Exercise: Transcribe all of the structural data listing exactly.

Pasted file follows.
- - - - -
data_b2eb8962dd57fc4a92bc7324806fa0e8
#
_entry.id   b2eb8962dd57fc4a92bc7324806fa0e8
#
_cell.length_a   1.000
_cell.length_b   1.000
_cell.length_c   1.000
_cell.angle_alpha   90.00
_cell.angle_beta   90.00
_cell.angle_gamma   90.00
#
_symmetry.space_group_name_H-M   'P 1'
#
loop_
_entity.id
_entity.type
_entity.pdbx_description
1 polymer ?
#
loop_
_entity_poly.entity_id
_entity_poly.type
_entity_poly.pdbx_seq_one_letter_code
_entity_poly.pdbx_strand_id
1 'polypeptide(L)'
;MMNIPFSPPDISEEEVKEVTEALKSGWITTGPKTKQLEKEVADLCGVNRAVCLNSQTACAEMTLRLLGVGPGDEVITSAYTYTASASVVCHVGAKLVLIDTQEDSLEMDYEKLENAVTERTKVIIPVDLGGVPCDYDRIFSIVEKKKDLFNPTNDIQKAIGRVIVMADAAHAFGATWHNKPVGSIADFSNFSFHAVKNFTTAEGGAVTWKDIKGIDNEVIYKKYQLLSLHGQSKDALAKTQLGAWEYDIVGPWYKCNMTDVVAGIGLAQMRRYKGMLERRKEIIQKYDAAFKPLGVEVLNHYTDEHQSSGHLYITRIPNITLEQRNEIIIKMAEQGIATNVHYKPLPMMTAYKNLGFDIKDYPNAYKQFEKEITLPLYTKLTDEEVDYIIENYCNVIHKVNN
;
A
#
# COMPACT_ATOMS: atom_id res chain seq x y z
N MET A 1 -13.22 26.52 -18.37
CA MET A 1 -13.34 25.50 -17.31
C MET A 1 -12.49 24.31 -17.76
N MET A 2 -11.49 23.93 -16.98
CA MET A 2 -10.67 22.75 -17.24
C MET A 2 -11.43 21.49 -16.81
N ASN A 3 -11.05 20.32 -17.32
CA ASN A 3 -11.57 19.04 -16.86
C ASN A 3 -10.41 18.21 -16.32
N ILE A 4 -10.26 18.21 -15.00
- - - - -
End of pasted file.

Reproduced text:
data_b2eb8962dd57fc4a92bc7324806fa0e8
#
_entry.id   b2eb8962dd57fc4a92bc7324806fa0e8
#
_cell.length_a   1.000
_cell.length_b   1.000
_cell.length_c   1.000
_cell.angle_alpha   90.00
_cell.angle_beta   90.00
_cell.angle_gamma   90.00
#
_symmetry.space_group_name_H-M   'P 1'
#
loop_
_entity.id
_entity.type
_entity.pdbx_description
1 polymer ?
#
loop_
_entity_poly.entity_id
_entity_poly.type
_entity_poly.pdbx_seq_one_letter_code
_entity_poly.pdbx_strand_id
1 'polypeptide(L)'
;MMNIPFSPPDISEEEVKEVTEALKSGWITTGPKTKQLEKEVADLCGVNRAVCLNSQTACAEMTLRLLGVGPGDEVITSAYTYTASASVVCHVGAKLVLIDTQEDSLEMDYEKLENAVTERTKVIIPVDLGGVPCDYDRIFSIVEKKKDLFNPTNDIQKAIGRVIVMADAAHAFGATWHNKPVGSIADFSNFSFHAVKNFTTAEGGAVTWKDIKGIDNEVIYKKYQLLSLHGQSKDALAKTQLGAWEYDIVGPWYKCNMTDVVAGIGLAQMRRYKGMLERRKEIIQKYDAAFKPLGVEVLNHYTDEHQSSGHLYITRIPNITLEQRNEIIIKMAEQGIATNVHYKPLPMMTAYKNLGFDIKDYPNAYKQFEKEITLPLYTKLTDEEVDYIIENYCNVIHKVNN
;
A
#
# COMPACT_ATOMS: atom_id res chain seq x y z
N MET A 1 -13.22 26.52 -18.37
CA MET A 1 -13.34 25.50 -17.31
C MET A 1 -12.49 24.31 -17.76
N MET A 2 -11.49 23.93 -16.98
CA MET A 2 -10.67 22.75 -17.24
C MET A 2 -11.43 21.49 -16.81
N ASN A 3 -11.05 20.32 -17.32
CA ASN A 3 -11.57 19.04 -16.86
C ASN A 3 -10.41 18.21 -16.32
N ILE A 4 -10.26 18.21 -15.00